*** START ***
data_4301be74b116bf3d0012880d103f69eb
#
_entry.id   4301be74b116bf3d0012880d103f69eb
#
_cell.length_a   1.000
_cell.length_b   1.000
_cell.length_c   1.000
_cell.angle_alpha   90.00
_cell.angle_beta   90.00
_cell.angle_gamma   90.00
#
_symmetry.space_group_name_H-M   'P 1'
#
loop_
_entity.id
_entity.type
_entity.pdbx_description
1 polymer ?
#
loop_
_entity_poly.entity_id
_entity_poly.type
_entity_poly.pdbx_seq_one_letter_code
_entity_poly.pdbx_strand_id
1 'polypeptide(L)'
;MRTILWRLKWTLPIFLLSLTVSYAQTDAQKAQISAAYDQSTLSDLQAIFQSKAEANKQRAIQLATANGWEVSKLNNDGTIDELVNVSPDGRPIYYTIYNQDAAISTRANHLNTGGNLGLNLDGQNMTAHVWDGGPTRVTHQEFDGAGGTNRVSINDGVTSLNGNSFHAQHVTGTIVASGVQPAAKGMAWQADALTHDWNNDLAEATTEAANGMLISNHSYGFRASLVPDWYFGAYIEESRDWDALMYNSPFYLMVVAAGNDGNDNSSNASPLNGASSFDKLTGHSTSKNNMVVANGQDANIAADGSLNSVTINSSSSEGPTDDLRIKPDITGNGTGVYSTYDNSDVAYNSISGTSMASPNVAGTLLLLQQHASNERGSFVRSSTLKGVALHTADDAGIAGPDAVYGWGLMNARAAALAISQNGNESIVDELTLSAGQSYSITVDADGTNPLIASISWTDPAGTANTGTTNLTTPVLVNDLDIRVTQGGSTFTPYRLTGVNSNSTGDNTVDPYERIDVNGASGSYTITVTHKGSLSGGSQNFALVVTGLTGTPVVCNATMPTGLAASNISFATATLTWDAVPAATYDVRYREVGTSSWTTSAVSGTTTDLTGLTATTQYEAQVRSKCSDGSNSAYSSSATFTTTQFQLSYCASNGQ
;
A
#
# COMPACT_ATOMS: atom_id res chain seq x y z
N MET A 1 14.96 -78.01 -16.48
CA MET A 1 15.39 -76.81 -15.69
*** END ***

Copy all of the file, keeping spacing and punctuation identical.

data_4301be74b116bf3d0012880d103f69eb
#
_entry.id   4301be74b116bf3d0012880d103f69eb
#
_cell.length_a   1.000
_cell.length_b   1.000
_cell.length_c   1.000
_cell.angle_alpha   90.00
_cell.angle_beta   90.00
_cell.angle_gamma   90.00
#
_symmetry.space_group_name_H-M   'P 1'
#
loop_
_entity.id
_entity.type
_entity.pdbx_description
1 polymer ?
#
loop_
_entity_poly.entity_id
_entity_poly.type
_entity_poly.pdbx_seq_one_letter_code
_entity_poly.pdbx_strand_id
1 'polypeptide(L)'
;MRTILWRLKWTLPIFLLSLTVSYAQTDAQKAQISAAYDQSTLSDLQAIFQSKAEANKQRAIQLATANGWEVSKLNNDGTIDELVNVSPDGRPIYYTIYNQDAAISTRANHLNTGGNLGLNLDGQNMTAHVWDGGPTRVTHQEFDGAGGTNRVSINDGVTSLNGNSFHAQHVTGTIVASGVQPAAKGMAWQADALTHDWNNDLAEATTEAANGMLISNHSYGFRASLVPDWYFGAYIEESRDWDALMYNSPFYLMVVAAGNDGNDNSSNASPLNGASSFDKLTGHSTSKNNMVVANGQDANIAADGSLNSVTINSSSSEGPTDDLRIKPDITGNGTGVYSTYDNSDVAYNSISGTSMASPNVAGTLLLLQQHASNERGSFVRSSTLKGVALHTADDAGIAGPDAVYGWGLMNARAAALAISQNGNESIVDELTLSAGQSYSITVDADGTNPLIASISWTDPAGTANTGTTNLTTPVLVNDLDIRVTQGGSTFTPYRLTGVNSNSTGDNTVDPYERIDVNGASGSYTITVTHKGSLSGGSQNFALVVTGLTGTPVVCNATMPTGLAASNISFATATLTWDAVPAATYDVRYREVGTSSWTTSAVSGTTTDLTGLTATTQYEAQVRSKCSDGSNSAYSSSATFTTTQFQLSYCASNGQ
;
A
#
# COMPACT_ATOMS: atom_id res chain seq x y z
N MET A 1 14.96 -78.01 -16.48
CA MET A 1 15.39 -76.81 -15.69